Such experiences also impact opportunities to build wealth through endorsements and sponsorship. Another of Wilson’s interviewees, 2-time Olympian Crystal Emmanuel, found that she was not getting the attention of sponsors. Her coach’s answer: her hair. In Emmanuel’s experience, “It’s like, if you’re not wearing weave or if your hair is not straight, then there’s something wrong. But that shouldn’t be something I need to change in myself in order for someone to look at me or think I’m worthy of wearing their brand.”10
With the CROWN (“Creating a Respectful and Open World for Natural Hair”) Act,11 and increasing representation of Black women wearing natural and protective styles in media, this discrimination is starting to change. More tangible effects—or lack thereof—may come with the NCAA Name Image and Likeness (NIL) policy.12 Per NCAA President Mark Emmert, “This is an important day for college athletes since they all are now able to take advantage of name, image, and likeness opportunities.” However, as history and fairytales alike (recall Cinderella) have made painfully obvious, eligibility and ability are different.
In a personal interview with Kimberley Baker Guillemet, author of Black Prep: Life Lessons of a Perpetual Outsider,13 she stated:
“When a young woman of color grows up receiving messages that her natural appearance and features are somehow inferior, that causes irreparable harm that seeps into every facet of her life. The seeds of judgment and condescension implanted by the media, our school systems, and society at large will cause her to self-select out of even attempting opportunities because she will believe that people like her are inherently undeserving and incapable of success.”
Sport provides us examples of where this rings true. In June 2021, Atahabih Germain wrote about professional tennis player and former Junior World Champion Taylor Townsend.14 Townsend was fat-shamed, and she felt the US Tennis Association tried to end her career due to her weight. Despite being the number 1 junior girls’ tennis player in 2012, weeks away from the US Open, Townsend was told she was “not fit to play” and was denied funding to attend the tournament. Townsend’s mother financed her trip. Townsend won the Junior doubles title and advanced to quarter finals in the singles division. Townsend reflected, “there’s also hundreds (thousands?!) of stories you’ll probably never even hear about, of Black girls who just didn’t get a shot… whether that’s because of money... or racism... or lack of support... or gatekeeping bullsh–t... or because the system just kind of failed them, the way it fails so many Black women, all the f–king time.”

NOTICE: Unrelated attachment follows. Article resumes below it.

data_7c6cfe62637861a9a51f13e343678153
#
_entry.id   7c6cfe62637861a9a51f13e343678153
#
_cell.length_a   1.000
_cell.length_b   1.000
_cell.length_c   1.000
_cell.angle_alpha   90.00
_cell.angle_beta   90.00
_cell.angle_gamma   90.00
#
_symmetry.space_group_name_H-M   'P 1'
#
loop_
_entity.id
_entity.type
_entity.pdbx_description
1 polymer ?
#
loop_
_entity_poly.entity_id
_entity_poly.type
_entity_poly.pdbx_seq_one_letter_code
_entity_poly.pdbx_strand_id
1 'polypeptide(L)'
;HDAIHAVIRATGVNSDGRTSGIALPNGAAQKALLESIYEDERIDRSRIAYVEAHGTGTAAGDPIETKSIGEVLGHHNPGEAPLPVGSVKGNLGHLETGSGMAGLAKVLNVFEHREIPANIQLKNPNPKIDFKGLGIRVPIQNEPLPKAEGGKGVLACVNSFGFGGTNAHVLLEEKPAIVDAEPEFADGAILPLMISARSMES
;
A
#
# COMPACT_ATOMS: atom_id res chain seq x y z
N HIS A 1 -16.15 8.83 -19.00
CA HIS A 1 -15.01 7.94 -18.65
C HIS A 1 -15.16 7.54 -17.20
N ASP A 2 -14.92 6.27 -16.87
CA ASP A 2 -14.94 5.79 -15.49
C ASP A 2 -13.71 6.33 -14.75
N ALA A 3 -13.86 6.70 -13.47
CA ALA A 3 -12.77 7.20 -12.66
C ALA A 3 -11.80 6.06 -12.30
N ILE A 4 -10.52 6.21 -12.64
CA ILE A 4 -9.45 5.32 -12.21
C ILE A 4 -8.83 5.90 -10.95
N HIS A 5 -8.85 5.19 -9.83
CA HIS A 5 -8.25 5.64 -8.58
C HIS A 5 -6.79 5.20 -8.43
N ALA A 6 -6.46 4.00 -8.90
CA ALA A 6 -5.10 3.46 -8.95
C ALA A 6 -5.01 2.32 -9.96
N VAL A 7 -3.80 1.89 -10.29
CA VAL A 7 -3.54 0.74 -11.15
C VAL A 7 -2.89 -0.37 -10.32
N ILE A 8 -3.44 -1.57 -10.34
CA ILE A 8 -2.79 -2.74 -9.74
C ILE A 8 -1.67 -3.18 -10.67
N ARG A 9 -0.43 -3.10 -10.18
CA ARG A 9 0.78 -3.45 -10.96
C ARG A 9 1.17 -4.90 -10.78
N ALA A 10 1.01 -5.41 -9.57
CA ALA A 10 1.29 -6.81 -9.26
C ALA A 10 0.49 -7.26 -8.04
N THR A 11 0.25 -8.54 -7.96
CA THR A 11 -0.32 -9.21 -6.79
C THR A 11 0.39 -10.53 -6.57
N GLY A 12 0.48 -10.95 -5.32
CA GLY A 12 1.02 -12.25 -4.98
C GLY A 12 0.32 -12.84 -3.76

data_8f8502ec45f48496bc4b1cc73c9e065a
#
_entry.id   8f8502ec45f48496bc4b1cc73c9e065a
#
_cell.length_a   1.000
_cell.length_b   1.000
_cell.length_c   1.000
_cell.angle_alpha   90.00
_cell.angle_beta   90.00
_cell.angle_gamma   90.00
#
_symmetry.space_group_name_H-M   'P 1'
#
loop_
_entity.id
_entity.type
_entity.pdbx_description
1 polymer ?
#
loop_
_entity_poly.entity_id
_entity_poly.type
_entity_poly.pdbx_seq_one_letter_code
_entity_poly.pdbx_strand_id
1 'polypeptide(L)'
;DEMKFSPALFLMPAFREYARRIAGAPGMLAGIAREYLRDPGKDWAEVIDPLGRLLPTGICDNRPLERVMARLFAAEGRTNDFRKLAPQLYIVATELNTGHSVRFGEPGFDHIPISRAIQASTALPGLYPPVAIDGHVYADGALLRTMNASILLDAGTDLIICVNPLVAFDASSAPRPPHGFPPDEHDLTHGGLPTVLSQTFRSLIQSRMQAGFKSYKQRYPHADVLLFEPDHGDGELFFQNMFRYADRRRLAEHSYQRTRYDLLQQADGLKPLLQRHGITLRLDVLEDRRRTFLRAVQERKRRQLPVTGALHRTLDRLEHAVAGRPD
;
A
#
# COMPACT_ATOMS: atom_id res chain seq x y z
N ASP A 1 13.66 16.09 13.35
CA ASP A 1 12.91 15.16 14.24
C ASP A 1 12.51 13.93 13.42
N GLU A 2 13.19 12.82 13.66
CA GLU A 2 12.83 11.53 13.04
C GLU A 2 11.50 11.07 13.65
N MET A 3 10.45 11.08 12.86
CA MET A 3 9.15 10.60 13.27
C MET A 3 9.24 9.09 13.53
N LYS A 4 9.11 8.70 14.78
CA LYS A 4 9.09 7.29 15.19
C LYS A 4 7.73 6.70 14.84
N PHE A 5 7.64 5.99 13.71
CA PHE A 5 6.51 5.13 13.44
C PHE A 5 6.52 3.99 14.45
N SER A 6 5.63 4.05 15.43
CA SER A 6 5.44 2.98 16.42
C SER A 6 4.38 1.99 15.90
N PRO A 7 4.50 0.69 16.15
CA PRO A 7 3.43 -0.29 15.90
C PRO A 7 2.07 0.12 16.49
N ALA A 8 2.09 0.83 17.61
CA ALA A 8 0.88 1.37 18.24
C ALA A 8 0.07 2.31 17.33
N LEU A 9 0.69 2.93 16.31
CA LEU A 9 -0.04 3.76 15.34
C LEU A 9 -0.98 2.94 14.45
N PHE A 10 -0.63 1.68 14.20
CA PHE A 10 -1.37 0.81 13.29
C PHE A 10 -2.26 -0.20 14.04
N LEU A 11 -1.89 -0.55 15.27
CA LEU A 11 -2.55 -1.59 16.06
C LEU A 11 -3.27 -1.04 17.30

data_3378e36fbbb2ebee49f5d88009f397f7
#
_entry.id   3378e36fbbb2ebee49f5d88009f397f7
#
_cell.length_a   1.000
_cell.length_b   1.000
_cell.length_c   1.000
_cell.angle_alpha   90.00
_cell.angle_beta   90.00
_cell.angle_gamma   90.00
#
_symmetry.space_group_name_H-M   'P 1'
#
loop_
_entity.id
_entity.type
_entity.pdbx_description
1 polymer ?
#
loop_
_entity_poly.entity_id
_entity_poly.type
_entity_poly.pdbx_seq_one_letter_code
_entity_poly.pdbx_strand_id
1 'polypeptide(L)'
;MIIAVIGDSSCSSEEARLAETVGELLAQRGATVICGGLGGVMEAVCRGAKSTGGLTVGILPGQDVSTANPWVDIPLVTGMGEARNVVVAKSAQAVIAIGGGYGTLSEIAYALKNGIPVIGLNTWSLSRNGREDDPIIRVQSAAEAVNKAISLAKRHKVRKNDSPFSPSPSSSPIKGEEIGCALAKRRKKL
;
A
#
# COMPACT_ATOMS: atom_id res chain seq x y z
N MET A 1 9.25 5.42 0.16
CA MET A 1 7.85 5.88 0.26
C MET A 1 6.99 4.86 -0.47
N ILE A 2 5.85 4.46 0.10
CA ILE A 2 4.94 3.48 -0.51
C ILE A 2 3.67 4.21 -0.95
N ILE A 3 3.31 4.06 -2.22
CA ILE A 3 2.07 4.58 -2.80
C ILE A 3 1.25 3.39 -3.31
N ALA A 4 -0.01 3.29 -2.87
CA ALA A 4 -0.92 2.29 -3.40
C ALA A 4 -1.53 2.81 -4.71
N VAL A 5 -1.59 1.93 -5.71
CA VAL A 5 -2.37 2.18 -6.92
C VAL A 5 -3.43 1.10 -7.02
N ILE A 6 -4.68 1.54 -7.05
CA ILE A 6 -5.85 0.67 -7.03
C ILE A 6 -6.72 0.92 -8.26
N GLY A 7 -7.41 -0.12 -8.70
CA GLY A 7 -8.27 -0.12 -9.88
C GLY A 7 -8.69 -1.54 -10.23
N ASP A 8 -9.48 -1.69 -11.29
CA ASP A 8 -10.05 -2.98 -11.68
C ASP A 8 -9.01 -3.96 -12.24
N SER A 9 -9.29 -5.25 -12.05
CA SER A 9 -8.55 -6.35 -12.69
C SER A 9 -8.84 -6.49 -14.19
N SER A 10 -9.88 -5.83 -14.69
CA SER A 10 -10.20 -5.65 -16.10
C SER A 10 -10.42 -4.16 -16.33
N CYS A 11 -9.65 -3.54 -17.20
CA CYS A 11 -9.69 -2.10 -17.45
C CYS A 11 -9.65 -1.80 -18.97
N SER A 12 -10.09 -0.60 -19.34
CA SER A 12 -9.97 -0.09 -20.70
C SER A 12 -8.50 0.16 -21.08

Nia Dennis has amazed with her gymnastics routines tributing Black culture. Dennis acknowledged15:
“The gymnastics community as a whole needs to nurture young Black gymnasts because growing up, I was always told that I didn’t have the look. I was powerful, I had more muscles, my muscles were more defined… I was called ‘fat’ a lot growing up because of my muscles, because I didn’t have the classic look, or whatever it is that the gymnastics community is so used to seeing… For a long time, I wanted my skin color to be different. For a long time, I wanted my hair to fall down, and I didn’t want it to stick up straight… For a long time, I wished the chalk didn’t show up on my legs.”
These stories illustrate how sports ideals of certain beauty standards are used against Black women. Even if covertly relayed, denigrating messages are not missed. Instead, aggressions land squarely on target, with the effects felt deeply in Black girls and women as they pursue their passions in sport and life. A one-size-fits all approach is bound to leave some ostracized. Some say, “beauty is in the eye of the beholder,” yet research shows us that in society, there is substantial agreement as to what constitutes human beauty. A study of People Magazine’s World’s Most Beautiful (WMB) list found trends were becoming more inclusive over time. Yet, the most common features of those voted “most beautiful” were females aged 25-34, with white/fair skin, brown hair, and brown eyes.16